HomeEditorial CommentWhatever happened to the Hippocratic Oath?

Whatever happened to the Hippocratic Oath?

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REPORTS that some private hospitals, especially in Harare, are reportedly charging extortionate amounts to treat COVID-19 patients are worrying, if not unsettling, for the country’s citizens.

In almost all the cases, people do not choose to be positive to the virus, the pandemic attacks people indiscriminately. Trying to cash-in on other people’s misfortune and predicament is not only unfortunate, but disquieting.

When the pandemic broke out in March 2020, companies, individuals put heads together to try to find a long lasting solution. This included helping others who had no means to fight the virus. Some companies provided personal protective equipment to doctors, nurses and other frontline workers. Others provided face masks and sanitisers to vulnerable communities with limited means to battle the pandemic.

Some individuals donated their buildings to work as isolation centres. It showed the unity in determination to fight the pandemic that has decimated communities and brought world economies to its knees. Others took time from their busy schedule to treat patients, not limited to those with COVID-19 and formed advocacy groups to ensure the citizens had the right information to informed decisions.

Thus, it was disturbing when the family of a COVID-19 patient whose member had been found positive to the virus was treated at a private hospital, gave shocking details of how patients were being made to pay.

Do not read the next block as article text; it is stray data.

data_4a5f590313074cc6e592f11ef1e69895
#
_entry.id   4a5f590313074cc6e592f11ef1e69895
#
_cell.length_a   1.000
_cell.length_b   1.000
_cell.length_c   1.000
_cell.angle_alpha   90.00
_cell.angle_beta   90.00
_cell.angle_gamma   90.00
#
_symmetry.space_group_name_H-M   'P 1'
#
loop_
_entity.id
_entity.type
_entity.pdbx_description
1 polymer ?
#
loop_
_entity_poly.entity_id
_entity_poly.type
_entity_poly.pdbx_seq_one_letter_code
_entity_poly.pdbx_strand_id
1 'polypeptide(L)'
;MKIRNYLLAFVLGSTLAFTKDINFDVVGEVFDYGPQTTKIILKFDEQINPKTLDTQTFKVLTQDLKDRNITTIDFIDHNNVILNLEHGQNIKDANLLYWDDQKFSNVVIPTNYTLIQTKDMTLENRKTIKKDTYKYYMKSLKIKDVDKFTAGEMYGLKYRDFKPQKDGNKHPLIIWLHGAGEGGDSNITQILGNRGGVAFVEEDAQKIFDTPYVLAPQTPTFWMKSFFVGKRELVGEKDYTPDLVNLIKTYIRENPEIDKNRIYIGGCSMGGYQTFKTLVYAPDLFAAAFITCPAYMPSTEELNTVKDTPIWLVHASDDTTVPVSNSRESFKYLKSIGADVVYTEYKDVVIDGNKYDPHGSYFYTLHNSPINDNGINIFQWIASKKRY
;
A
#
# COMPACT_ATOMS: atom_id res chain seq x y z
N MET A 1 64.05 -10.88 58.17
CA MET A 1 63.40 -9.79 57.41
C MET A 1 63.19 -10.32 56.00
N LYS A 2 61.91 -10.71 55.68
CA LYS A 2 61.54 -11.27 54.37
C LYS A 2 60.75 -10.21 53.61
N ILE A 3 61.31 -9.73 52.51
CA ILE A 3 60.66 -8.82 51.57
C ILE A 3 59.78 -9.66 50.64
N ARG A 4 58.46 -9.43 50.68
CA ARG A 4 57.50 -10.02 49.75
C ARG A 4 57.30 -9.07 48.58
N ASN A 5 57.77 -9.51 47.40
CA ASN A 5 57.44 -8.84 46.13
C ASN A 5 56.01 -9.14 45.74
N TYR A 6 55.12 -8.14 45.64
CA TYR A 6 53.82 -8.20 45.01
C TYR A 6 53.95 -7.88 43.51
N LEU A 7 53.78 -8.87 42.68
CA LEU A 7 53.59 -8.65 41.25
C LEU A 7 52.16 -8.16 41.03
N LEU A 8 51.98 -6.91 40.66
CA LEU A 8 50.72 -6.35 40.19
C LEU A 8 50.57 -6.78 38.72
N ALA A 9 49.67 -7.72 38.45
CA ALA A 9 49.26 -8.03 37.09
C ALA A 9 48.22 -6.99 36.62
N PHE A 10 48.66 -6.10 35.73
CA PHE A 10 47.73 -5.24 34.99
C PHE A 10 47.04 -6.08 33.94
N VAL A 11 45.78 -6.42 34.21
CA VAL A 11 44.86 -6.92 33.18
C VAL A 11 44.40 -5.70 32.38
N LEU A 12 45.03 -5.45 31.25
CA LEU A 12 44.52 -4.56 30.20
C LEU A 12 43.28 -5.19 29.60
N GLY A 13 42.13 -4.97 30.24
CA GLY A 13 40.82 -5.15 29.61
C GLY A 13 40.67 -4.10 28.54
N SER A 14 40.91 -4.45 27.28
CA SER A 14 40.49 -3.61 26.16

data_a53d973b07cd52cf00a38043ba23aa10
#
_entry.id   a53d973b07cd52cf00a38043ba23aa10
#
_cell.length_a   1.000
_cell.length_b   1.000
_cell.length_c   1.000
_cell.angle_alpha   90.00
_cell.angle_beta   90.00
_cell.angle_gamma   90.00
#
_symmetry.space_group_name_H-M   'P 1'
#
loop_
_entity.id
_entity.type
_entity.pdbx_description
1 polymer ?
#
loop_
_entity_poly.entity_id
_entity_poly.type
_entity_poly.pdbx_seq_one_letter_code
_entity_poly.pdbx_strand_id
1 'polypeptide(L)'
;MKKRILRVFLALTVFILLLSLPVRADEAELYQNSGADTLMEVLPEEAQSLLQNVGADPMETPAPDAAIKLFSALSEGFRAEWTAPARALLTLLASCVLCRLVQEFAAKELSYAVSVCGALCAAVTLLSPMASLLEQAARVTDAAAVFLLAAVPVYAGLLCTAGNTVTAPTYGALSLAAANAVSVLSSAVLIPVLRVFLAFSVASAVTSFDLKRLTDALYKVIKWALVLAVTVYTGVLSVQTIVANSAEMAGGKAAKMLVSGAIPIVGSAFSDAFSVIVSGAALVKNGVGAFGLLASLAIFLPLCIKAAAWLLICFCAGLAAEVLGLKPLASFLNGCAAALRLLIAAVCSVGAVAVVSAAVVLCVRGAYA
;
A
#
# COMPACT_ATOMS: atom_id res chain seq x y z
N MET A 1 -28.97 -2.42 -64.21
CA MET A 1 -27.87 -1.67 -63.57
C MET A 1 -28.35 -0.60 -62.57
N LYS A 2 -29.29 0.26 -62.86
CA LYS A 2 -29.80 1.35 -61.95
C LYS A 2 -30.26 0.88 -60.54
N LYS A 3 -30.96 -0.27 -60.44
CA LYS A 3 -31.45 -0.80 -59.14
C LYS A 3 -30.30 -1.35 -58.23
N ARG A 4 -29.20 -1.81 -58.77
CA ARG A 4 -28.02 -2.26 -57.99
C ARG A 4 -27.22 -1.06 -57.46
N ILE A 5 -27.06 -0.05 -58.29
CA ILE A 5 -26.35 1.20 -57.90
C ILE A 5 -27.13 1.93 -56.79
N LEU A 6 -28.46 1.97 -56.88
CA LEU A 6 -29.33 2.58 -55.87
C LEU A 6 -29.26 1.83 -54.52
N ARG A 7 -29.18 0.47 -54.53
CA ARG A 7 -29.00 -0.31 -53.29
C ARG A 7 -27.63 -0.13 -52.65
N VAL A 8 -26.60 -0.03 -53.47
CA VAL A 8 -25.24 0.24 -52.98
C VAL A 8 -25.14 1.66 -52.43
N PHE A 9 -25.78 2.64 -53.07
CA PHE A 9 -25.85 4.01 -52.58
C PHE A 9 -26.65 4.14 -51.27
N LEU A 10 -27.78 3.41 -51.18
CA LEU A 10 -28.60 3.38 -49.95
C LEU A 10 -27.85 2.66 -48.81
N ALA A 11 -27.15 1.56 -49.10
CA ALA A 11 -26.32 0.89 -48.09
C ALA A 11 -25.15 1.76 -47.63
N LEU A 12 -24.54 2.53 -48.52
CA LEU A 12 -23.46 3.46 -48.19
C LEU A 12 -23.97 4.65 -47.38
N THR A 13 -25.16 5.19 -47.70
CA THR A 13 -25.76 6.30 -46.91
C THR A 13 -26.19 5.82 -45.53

Though not all private clinics or doctors are involved, the defence by Vivek Solanki, owner of Trauma Centre, that the charges were fair because they were importing everything at a huge cost, are unfathomable. What happened to Hippocratic Oath to treat the ill to the best of one’s ability and so on? We thought the oldest binding document in history was still being held sacred by our physicians.

No wonder why Vice-President Constantino Chiwenga uses a combative approach and in situations like these, such comes in handy.

We are aware that the Johannes Marisa-led the Medical and Dental Private Practitioners of Zimbabwe Association, an inclusive body of medical practitioners in private practice, has worked well with government, whose hospitals are in poor state, to fight the pandemic and the collaborative effort was bearing fruits.

Government, if what Solanki said is true, should surely consider removing duties on medical consumables brought in by private health institutions and doctors. If the government removed duty on farm implements to promote agricultural productivity, what should stop it from doing the same to doctors, who work so hard to keep us health in the face of this pandemic?

The whole value chain needs a re-look even though the country is grappling with the pandemic. We’re all here to serve, and do business of course. A balance is required and we will argue that a positive work relationship can be achieved for the benefit of our citizens.

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